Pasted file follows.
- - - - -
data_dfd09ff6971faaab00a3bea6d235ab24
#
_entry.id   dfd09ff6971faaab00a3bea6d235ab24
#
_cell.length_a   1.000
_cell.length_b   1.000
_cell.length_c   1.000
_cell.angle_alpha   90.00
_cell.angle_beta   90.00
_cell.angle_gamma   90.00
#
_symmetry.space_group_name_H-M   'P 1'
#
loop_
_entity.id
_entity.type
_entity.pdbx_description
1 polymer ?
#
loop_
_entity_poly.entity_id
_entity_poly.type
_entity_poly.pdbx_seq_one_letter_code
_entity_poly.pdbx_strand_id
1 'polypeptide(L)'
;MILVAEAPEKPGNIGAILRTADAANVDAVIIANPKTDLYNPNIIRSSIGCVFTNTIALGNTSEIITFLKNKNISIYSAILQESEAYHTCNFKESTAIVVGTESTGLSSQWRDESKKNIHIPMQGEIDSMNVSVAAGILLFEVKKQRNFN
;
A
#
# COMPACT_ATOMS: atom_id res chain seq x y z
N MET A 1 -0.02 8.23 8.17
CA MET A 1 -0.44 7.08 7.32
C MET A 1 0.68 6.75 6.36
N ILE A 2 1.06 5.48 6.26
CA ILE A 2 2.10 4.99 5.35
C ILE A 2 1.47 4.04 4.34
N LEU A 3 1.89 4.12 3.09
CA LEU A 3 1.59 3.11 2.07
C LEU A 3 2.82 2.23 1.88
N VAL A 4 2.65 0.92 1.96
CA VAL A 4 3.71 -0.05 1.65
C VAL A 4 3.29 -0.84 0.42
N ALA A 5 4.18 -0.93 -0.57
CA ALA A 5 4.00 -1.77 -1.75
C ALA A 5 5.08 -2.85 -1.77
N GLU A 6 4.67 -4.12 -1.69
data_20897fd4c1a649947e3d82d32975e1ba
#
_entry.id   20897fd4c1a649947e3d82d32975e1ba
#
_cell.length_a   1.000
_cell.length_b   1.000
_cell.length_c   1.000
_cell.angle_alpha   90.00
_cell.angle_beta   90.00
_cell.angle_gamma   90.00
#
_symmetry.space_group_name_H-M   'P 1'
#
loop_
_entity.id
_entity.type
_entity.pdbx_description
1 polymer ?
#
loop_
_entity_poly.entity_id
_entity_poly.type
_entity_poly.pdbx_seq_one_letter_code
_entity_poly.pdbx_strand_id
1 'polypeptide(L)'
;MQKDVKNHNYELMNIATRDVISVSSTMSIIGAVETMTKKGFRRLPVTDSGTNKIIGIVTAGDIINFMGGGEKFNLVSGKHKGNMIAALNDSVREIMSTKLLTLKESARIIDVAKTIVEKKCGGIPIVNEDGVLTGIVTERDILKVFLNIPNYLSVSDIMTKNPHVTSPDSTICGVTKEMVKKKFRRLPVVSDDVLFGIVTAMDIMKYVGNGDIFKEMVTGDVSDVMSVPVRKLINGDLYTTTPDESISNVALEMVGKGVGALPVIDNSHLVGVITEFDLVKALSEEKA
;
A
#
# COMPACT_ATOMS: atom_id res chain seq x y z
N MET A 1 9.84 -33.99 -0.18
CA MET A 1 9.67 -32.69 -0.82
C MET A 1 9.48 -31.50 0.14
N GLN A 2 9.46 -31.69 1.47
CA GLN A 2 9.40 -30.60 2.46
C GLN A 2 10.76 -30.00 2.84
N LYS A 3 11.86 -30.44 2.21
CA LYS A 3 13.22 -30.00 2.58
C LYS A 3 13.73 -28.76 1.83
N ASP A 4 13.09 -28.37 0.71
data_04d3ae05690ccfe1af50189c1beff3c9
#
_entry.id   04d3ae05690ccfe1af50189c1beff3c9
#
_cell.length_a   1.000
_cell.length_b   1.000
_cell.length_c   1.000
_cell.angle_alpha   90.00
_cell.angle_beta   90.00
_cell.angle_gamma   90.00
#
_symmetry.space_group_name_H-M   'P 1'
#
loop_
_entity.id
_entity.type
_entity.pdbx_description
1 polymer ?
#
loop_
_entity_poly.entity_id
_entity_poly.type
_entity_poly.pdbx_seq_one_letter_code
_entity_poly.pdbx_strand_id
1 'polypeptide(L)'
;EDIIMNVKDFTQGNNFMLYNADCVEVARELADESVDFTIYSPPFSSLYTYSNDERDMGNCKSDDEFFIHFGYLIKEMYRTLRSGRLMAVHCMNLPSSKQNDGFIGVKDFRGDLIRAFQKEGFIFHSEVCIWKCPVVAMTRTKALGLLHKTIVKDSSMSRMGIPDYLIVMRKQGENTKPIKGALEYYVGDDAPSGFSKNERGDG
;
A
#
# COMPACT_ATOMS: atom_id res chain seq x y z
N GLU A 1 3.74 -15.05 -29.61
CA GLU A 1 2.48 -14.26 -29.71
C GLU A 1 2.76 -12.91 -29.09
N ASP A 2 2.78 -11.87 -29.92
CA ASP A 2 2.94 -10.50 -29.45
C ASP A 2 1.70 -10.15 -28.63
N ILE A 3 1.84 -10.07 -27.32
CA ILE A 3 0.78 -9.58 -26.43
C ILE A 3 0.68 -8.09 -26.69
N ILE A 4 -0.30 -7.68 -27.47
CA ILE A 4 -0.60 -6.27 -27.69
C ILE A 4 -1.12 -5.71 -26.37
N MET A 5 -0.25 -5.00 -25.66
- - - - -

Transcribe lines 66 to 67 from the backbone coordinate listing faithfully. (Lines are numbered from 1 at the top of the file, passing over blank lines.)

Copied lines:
loop_
_entity_poly.entity_id